Estimating the effects of recent disability reforms in the Netherlands
AbstractIn the 1980s and 1990s, disability benefit rates in the Netherlands were among the highest in the world. However, since the beginning of this century the number of disability cases has dropped remarkably due to some very successful policy reforms. An administrative data set concerning Dutch disability benefit recipients from 1999 to 2010 was used to analyse the immediate effects of the recent policy measures on disability inflow and outflow. Three inflow-related measures introduced between 1998 and 2004 have had a large effect on the disability stock, reducing inflow into the disability scheme by over 40 percentage points. The new disability scheme introduced in 2006 created an additional reduction of over 20 percentage points. Effects differ substantially among demographic groups and sectors of economic activities. Furthermore, it is shown that the main outflow-related measure, re-examinations of younger beneficiaries, has had ambiguous effects on the disability stock. Copyright 2013 Oxford University Press 2012 All rights reserved, Oxford University Press.
Download InfoIf you experience problems downloading a file, check if you have the proper application to view it first. In case of further problems read the IDEAS help page. Note that these files are not on the IDEAS site. Please be patient as the files may be large.
As the access to this document is restricted, you may want to look for a different version under "Related research" (further below) or search for a different version of it.
Bibliographic InfoArticle provided by Oxford University Press in its journal Oxford Economic Papers.
Volume (Year): 65 (2013)
Issue (Month): 4 (October)
Contact details of provider:
Postal: Oxford University Press, Great Clarendon Street, Oxford OX2 6DP, UK
Fax: 01865 267 985
Web page: http://oep.oupjournals.org/
Other versions of this item:
- Jan-Maarten van Sonsbeek & Raymond Gradus, 2011. "Estimating the Effects of Recent Disability Reforms in The Netherlands," Tinbergen Institute Discussion Papers 11-121/3, Tinbergen Institute.
- C15 - Mathematical and Quantitative Methods - - Econometric and Statistical Methods and Methodology: General - - - Statistical Simulation Methods: General
- H55 - Public Economics - - National Government Expenditures and Related Policies - - - Social Security and Public Pensions
- J26 - Labor and Demographic Economics - - Demand and Supply of Labor - - - Retirement; Retirement Policies
Please report citation or reference errors to , or , if you are the registered author of the cited work, log in to your RePEc Author Service profile, click on "citations" and make appropriate adjustments.:
- Ard den Reijer, 2006. "The Dutch business cycle: which indicators should we monitor?," DNB Working Papers 100, Netherlands Central Bank, Research Department.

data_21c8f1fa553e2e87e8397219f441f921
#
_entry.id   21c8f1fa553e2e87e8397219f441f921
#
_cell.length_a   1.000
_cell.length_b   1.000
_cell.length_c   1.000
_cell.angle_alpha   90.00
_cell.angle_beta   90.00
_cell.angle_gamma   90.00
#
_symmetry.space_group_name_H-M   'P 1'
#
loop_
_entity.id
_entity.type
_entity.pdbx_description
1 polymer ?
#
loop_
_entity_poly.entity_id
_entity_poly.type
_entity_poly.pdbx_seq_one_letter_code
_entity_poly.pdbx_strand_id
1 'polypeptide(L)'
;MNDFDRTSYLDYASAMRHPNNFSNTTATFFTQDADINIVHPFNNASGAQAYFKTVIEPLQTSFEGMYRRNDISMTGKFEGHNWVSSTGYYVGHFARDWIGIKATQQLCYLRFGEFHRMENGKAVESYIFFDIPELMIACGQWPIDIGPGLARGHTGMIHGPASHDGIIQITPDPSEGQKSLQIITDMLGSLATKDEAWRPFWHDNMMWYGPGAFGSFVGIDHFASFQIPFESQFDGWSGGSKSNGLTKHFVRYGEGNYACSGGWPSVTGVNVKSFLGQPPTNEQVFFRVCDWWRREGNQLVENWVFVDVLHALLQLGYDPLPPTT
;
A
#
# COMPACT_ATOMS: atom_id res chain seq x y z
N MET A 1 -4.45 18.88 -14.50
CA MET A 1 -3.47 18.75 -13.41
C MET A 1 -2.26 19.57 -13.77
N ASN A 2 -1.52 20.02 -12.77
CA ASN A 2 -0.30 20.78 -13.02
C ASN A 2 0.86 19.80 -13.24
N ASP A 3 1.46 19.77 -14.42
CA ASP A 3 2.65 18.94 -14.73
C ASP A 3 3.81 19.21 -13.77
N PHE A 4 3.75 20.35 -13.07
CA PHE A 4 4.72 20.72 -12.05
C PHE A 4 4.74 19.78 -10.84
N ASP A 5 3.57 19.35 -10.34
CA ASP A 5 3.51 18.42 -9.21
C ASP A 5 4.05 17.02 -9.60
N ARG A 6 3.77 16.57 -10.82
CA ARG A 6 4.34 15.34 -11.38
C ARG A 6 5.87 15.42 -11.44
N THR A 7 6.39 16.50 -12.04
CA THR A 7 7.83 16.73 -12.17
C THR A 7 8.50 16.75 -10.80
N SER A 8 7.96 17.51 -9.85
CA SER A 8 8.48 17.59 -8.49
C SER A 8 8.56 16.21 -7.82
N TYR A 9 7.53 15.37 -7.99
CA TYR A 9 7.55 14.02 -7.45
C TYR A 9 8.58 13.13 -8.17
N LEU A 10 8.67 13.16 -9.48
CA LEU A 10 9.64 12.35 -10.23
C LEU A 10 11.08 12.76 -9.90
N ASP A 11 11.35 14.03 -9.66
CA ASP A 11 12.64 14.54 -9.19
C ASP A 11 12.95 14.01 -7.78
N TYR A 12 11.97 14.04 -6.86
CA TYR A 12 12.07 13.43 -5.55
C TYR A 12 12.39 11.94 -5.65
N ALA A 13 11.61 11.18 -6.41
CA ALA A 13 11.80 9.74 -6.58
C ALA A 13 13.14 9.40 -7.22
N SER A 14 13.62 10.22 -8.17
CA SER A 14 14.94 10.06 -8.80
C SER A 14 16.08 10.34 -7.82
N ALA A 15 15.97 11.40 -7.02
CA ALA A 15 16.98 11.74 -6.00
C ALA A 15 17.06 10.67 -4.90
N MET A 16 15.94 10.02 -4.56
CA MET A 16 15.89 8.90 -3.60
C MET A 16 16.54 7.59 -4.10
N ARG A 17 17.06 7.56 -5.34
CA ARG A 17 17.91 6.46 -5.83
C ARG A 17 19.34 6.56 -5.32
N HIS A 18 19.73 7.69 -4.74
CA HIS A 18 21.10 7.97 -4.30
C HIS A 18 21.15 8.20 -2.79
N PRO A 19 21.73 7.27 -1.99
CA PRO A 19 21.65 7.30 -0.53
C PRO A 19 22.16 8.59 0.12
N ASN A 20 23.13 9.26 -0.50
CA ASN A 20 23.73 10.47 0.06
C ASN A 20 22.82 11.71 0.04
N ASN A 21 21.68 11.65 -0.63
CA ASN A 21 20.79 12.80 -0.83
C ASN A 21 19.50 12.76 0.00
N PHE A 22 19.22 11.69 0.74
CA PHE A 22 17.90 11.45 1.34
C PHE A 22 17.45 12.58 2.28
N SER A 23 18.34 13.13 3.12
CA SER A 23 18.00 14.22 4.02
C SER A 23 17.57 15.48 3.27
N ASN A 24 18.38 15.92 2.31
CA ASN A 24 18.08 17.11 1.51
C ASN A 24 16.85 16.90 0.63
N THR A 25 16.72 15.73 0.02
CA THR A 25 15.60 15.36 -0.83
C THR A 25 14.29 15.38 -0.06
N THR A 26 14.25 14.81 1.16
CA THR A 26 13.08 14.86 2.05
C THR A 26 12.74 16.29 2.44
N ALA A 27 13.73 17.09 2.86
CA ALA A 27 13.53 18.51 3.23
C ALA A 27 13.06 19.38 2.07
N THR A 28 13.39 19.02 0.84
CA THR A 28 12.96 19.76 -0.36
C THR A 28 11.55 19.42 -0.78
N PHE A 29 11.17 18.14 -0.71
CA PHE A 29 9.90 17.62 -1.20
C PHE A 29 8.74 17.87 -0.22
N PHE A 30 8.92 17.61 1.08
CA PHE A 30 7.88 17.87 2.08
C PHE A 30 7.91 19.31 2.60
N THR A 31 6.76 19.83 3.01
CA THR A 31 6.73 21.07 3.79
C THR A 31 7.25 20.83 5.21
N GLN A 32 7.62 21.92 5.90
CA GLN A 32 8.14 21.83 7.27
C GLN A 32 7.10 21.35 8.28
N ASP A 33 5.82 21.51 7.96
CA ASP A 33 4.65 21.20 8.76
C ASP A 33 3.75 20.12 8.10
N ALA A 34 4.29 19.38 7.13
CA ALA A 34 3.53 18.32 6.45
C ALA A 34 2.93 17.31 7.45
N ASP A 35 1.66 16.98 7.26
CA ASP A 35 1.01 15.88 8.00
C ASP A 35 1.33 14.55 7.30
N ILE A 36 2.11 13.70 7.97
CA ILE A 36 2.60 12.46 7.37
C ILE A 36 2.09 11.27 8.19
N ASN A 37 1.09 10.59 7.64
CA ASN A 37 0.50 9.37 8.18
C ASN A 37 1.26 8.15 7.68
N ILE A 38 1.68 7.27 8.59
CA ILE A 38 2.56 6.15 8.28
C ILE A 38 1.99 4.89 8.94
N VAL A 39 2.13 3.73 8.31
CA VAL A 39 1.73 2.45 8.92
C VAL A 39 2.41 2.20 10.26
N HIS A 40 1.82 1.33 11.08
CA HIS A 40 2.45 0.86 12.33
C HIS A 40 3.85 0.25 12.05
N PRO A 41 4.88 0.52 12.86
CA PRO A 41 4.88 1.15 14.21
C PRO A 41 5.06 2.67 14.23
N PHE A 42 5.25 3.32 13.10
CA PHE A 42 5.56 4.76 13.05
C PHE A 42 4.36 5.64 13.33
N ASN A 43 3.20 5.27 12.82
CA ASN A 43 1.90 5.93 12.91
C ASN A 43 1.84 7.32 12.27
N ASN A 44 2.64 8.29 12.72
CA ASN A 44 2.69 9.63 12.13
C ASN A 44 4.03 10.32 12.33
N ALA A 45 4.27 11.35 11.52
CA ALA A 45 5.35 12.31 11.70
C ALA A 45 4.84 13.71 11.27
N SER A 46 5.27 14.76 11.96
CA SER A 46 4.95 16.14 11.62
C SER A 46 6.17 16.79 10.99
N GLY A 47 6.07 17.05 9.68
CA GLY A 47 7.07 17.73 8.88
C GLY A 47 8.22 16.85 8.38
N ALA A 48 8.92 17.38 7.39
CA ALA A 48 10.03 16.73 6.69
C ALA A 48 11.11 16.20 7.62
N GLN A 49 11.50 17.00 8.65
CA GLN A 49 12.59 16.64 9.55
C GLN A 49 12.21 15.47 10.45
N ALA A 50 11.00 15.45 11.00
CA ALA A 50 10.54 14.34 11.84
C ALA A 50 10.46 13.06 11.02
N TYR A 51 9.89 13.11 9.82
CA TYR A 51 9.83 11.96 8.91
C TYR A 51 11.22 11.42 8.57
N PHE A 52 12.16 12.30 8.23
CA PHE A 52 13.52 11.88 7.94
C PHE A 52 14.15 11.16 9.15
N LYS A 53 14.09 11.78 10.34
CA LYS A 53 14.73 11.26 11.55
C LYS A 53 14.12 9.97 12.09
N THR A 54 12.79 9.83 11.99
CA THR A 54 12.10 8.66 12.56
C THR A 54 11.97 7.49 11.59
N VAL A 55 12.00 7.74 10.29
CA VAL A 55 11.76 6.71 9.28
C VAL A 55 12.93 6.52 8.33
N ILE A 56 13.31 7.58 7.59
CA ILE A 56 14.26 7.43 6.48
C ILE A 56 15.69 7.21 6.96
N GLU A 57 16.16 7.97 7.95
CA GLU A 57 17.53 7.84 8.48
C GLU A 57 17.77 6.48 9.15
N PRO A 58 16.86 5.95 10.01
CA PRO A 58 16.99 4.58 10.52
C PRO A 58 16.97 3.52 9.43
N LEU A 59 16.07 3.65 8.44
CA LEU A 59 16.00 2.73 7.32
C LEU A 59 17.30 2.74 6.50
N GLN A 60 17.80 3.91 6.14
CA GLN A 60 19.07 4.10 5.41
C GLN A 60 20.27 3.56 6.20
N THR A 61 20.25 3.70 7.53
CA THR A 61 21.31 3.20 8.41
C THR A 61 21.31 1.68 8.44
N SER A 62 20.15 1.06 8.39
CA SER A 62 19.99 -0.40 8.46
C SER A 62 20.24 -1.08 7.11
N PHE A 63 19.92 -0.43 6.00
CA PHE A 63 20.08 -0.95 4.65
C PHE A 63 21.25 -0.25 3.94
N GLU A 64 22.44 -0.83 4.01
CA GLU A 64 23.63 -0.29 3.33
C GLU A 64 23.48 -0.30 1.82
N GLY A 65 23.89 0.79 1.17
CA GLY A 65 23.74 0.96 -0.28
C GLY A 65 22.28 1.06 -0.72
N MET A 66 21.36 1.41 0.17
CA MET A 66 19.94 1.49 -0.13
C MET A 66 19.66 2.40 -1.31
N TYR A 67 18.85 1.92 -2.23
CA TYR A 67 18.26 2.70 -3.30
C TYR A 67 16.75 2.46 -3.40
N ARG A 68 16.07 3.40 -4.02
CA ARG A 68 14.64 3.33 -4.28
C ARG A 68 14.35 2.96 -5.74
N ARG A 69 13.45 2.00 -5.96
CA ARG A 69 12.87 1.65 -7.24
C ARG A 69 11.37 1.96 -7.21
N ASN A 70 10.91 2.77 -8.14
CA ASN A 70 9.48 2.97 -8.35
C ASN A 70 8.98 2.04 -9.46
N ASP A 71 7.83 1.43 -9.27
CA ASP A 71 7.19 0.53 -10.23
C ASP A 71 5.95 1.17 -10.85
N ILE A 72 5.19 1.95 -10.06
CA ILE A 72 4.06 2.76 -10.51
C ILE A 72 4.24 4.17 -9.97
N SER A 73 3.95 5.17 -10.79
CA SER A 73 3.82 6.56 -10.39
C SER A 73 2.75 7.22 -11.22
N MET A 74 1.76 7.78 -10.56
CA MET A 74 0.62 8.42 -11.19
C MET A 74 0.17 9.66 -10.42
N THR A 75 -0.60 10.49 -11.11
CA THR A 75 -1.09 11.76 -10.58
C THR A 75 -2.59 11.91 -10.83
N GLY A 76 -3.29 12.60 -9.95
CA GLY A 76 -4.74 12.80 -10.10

- Pierre Koning & Daniel van Vuuren, 2010.
"Disability insurance and unemployment insurance as substitute pathways,"
Taylor & Francis Journals, vol. 42(5), pages 575-588.
- Pierre Koning & Daniel van Vuuren, 2006. "Disability insurance and unemployment insurance as substitute pathways," CPB Discussion Paper 70, CPB Netherlands Bureau for Economic Policy Analysis.
- Richard Burkhauser & Mary Daly & Duncan McVicar & Roger Wilkins, 2014.
"Disability benefit growth and disability reform in the US: lessons from other OECD nations,"
IZA Journal of Labor Policy,
Springer, vol. 3(1), pages 1-30, December.
- Burkhauser, Richard V. & Daly, Mary C. & McVicar, Duncan & Wilkins, Roger, 2013. "Disability benefit growth and disability reform in the U.S.: lessons from other OECD nations," Working Paper Series 2013-40, Federal Reserve Bank of San Francisco.
- van Sonsbeek, Jan-Maarten & Alblas, Ridwan, 2012. "Disability benefit microsimulation models in the Netherlands," Economic Modelling, Elsevier, vol. 29(3), pages 700-715.
For technical questions regarding this item, or to correct its authors, title, abstract, bibliographic or download information, contact: (Oxford University Press) or (Christopher F. Baum).
If you have authored this item and are not yet registered with RePEc, we encourage you to do it here. This allows to link your profile to this item. It also allows you to accept potential citations to this item that we are uncertain about.
If references are entirely missing, you can add them using this form.
If the full references list an item that is present in RePEc, but the system did not link to it, you can help with this form.
If you know of missing items citing this one, you can help us creating those links by adding the relevant references in the same way as above, for each refering item. If you are a registered author of this item, you may also want to check the "citations" tab in your profile, as there may be some citations waiting for confirmation.
Please note that corrections may take a couple of weeks to filter through the various RePEc services.